One of the things I shouted loudest when I first began Chicago Carless four-and-a-half years ago no longer applies. Back in mid-2005, I still carried around my New-York-native anti-surburban bias. On recent reflection, it’s time to let the suburbs have their due. At least in Chicago.
I’m Not a Mac: Why I’m Dumping Apple After 15 Years
I never thought I’d say it, but I am a future Windows PC user and that is that. After a 15-year relationship with all things Apple, I’ve finally had it with the Steve Jobs ‘you’ll use your computer they way we tell you to use your computer’ method of customer relations. I’ve seen the world on the other side of the digital fence…and it turns out I like it better, after all.
“Here’s a lesson from the media…”–Bill Leff, WGN Radio
Today, the host of WGN Radio’s new ChicagoNow weekend show, Bill Leff tried to teach me a ‘lesson’ by telling me I was ‘replaceable’ a minute before air time for an interview about my ChicagoNow byline. So I gave him a lesson from the blogosphere instead. As the seconds ticked down, I smiled, got up, and left to go buy my Thanksgiving turkey.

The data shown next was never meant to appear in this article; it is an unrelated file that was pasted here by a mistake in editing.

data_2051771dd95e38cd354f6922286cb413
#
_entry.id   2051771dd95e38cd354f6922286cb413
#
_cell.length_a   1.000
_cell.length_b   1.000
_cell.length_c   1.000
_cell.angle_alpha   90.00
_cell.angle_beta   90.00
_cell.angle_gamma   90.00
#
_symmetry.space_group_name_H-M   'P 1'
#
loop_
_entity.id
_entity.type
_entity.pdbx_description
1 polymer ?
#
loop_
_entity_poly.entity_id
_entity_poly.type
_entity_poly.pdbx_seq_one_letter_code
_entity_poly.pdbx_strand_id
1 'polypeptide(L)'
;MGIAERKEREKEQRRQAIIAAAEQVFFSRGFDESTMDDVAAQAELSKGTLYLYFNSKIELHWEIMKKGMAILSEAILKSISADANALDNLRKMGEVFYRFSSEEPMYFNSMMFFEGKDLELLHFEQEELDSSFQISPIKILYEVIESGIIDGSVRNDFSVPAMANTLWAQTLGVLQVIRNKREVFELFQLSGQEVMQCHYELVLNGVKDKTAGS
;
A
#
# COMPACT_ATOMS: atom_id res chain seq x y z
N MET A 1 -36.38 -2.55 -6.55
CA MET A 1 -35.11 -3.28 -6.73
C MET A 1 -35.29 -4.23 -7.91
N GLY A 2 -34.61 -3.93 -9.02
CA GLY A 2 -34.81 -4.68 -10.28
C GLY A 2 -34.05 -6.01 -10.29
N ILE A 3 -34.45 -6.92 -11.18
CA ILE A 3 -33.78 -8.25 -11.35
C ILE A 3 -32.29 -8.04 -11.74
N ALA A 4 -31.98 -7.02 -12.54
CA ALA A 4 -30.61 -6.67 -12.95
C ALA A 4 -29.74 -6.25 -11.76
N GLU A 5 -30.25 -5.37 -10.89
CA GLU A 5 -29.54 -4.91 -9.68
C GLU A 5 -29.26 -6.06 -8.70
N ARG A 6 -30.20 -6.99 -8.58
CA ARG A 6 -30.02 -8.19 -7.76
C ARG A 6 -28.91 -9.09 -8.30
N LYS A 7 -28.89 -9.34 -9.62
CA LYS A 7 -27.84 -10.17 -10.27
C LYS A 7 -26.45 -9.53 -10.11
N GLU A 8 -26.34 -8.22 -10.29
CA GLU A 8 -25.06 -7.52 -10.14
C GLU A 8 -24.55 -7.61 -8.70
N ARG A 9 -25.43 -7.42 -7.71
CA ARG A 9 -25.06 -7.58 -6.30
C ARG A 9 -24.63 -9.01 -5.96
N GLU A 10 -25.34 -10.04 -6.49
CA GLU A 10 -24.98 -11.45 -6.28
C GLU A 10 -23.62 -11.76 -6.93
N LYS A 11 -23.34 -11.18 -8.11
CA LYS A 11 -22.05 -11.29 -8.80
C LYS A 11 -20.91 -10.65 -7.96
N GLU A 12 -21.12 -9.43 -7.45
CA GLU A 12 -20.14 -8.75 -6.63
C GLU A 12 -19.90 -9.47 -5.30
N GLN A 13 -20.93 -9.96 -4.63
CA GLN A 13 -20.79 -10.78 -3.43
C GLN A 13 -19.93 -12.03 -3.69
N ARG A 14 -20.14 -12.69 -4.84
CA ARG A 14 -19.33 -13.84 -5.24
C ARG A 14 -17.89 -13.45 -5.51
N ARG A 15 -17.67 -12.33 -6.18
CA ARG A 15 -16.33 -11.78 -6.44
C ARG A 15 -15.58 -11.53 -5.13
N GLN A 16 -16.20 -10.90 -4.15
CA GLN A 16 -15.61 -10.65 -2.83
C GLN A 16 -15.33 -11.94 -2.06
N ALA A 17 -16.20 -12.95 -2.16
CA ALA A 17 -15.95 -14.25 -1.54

Firony: How I was Almost the Next Chicago High-Rise Fire Headline
When you see a flash of light on your balcony followed by your cat sniffing worriedly around your windows, it’s probably a good idea to examine your outdoor outlet before leaving for a party for six hours. Or at least to examine them when you get back. Or before you go to sleep. In hindsight, boy, I wish I’d had those ideas.
The Point of Social Media Is the Social, Not the Media
Lido’s Caffé in Oak Park, the home of a longstanding coffee klatsch that germinated on Twitter–my coffee klatsch–succumbed to the ailing economy last week. Yet in the shop’s failure is a lesson in online community–and how to translate it to real life. The coffee shop may be gone, but the friendships forged there live on.
“Nostalgia for samsara is bullshit…”
Yearning for the return of bygone glory days in a universe that’s ever-changing is a great way to lose forward momentum. Yet, I can’t help but ponder the first day of the last decade as I resolve myself to go a bit more gently into this one. Has it really been ten years, already, since I walked down Flatbush Avenue and wondered where all the flying cars were?
Why New Yorkers Shouldn’t Look for Sweet Home in Chicago
A recent discussion thread in the popular, urbanist City-Data Forum asked for reasons why some people shouldn’t move to Chicago. Speaking as an ex-New Yorker who very annoyingly used to measure every city by the standard of the five boroughs, I can think of eight million people who might want to consider a reason to stay home.
A recent step on the bathroom scale confirmed the hateful fact that my shortness of breath on long flights of stairs has been trying to tell me for awhile already: I’m heavier than I want to be. But the men I date like that in a guy. So how does a gay bear keep his dance card full when the time has come to reject his inner heifer?
The Economic Damage of Social Media “Internships”